- Oct 07, 2014
- Sep 15, 2014
- Sep 10, 2014
I just read Nigel Calder’s article on the costs of generating energy (“The Cost of Energy,” Dec. 2012) and found it fascinating. I understand there is a high cost for generating energy at anchor by running an engine, but is there an additional cost to generating energy while underway? If my engine is running the alternator to recharge the batteries, as well as moving the boat, surely it must add to the load and increase my fuel consumption. Is the increase significant, miniscule or somewhere in between?
My sailing buddy and I are thinking about moving to a bigger boat. I now have a 31ft Pearson with a full-batten main. It is a reasonably high-performance boat, and I love to sail it. My buddy wants to go to an in-mast furling mainsail. I would like some information on how much performance is lost when switching from a full-batten to in-mast main.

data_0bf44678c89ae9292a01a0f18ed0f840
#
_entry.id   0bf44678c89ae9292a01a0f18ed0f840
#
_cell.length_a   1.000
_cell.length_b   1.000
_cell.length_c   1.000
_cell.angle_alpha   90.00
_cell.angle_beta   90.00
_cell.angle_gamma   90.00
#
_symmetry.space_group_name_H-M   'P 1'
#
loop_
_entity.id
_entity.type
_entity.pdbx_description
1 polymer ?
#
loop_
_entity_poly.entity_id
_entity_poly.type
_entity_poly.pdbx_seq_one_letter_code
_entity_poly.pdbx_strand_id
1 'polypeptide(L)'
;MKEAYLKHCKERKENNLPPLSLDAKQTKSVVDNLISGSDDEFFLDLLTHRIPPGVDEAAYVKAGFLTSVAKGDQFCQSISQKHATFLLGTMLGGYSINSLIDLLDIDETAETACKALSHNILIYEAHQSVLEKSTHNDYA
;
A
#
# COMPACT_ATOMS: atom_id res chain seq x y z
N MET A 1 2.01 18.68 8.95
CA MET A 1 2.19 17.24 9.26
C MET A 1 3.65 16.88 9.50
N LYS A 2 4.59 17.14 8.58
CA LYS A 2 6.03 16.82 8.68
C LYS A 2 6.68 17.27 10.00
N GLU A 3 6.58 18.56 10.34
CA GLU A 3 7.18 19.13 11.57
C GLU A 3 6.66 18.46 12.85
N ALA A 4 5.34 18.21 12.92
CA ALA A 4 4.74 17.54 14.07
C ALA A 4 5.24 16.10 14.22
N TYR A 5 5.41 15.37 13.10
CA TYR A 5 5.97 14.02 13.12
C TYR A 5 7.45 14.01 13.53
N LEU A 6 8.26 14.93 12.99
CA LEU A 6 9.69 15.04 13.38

I'm trying to figure out why my paddlewheel knot log is registering incorrectly. The plug is clean, and the wheel turns freely. Yesterday my GPS showed my speed over the ground was 5 to 7 knots, and the speedo registered 0 to 0.8 knot. It does this periodically to irritate me.
I have a 2006 Najad 440 center-cockpit sloop with a 75hp Volvo saildrive. Last summer I kept the boat at a marina in Harpswell, Maine, and as the season progressed, I noticed it was slower under power. When I hauled her in the fall, the bottom was clean as a whistle (thanks to Sea Hawk AF-33 paint), but the bronze propeller blades and hub were completely covered with barnacles. I would like to put antifouling paint on the propeller. I’ve researched the topic, but have found no definitive answers as to whether it’s a good idea.